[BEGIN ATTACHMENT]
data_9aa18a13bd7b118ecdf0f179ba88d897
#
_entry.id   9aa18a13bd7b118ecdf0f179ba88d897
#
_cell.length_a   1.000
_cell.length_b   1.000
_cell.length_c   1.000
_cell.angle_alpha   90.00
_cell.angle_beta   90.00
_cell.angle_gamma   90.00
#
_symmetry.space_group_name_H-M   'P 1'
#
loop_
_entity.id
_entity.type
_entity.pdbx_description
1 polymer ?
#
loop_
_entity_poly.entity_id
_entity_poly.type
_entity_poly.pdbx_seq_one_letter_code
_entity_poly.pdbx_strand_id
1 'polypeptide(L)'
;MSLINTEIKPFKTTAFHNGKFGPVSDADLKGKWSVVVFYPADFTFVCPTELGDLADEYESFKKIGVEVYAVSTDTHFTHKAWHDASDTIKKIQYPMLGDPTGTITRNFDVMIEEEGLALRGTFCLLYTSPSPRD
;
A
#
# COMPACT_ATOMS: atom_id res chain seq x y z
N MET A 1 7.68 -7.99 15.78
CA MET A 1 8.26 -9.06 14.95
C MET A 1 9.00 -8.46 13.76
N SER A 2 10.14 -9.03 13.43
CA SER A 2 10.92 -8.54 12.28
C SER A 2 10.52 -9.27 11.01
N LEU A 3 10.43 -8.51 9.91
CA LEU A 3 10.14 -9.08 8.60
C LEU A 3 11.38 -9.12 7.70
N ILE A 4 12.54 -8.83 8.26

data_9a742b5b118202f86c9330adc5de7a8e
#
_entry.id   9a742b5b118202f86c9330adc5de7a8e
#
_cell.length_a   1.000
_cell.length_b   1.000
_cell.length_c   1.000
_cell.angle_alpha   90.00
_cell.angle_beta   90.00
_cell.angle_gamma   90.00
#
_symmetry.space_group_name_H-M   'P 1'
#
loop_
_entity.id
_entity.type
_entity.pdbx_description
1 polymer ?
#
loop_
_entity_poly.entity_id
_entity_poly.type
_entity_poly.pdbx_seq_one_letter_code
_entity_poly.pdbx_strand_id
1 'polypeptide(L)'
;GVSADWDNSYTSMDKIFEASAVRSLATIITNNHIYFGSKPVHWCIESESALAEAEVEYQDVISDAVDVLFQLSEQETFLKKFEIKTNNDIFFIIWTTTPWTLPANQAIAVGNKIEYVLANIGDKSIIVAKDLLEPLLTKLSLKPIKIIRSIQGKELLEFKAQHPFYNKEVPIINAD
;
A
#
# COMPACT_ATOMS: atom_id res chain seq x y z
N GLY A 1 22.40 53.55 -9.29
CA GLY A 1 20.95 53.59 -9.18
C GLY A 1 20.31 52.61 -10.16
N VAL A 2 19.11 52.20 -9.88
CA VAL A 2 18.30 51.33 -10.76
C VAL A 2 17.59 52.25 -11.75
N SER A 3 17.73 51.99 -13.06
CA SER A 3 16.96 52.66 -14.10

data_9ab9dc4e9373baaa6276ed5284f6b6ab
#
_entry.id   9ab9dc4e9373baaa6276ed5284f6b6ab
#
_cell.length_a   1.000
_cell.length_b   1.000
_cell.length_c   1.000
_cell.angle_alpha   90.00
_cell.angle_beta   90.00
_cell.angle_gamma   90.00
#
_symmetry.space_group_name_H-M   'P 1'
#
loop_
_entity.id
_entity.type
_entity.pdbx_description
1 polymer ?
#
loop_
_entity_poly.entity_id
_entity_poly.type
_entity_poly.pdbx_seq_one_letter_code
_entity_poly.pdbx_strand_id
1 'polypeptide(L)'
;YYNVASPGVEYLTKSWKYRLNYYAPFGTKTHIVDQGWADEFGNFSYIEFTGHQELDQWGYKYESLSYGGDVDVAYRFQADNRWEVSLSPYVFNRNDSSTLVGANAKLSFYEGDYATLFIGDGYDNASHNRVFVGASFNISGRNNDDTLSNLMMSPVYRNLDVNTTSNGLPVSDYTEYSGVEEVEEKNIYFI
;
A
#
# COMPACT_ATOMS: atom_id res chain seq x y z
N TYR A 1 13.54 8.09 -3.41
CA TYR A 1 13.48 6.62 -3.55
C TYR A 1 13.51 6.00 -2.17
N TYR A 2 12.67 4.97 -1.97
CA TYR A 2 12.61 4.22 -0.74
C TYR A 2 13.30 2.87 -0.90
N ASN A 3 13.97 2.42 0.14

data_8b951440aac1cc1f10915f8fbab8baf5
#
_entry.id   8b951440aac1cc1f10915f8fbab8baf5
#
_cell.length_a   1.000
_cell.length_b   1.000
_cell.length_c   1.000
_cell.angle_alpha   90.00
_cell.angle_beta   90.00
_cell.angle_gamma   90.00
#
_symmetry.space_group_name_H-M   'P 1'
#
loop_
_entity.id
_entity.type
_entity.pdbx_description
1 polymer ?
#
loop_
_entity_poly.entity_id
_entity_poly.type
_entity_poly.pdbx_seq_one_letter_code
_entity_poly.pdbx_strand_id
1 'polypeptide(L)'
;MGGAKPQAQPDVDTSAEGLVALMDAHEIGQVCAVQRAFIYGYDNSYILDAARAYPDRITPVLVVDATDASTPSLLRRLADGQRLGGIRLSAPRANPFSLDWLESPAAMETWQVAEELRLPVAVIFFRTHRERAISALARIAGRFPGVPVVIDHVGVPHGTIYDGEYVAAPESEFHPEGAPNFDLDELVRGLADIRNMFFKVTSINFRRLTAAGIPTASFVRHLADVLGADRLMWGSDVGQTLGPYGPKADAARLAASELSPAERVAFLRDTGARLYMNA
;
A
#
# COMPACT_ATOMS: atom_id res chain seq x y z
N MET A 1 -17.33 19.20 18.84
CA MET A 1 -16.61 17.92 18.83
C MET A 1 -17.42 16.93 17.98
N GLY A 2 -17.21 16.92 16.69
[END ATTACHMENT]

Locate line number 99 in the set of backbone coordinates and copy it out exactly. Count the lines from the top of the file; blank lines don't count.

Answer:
_entity_poly.entity_id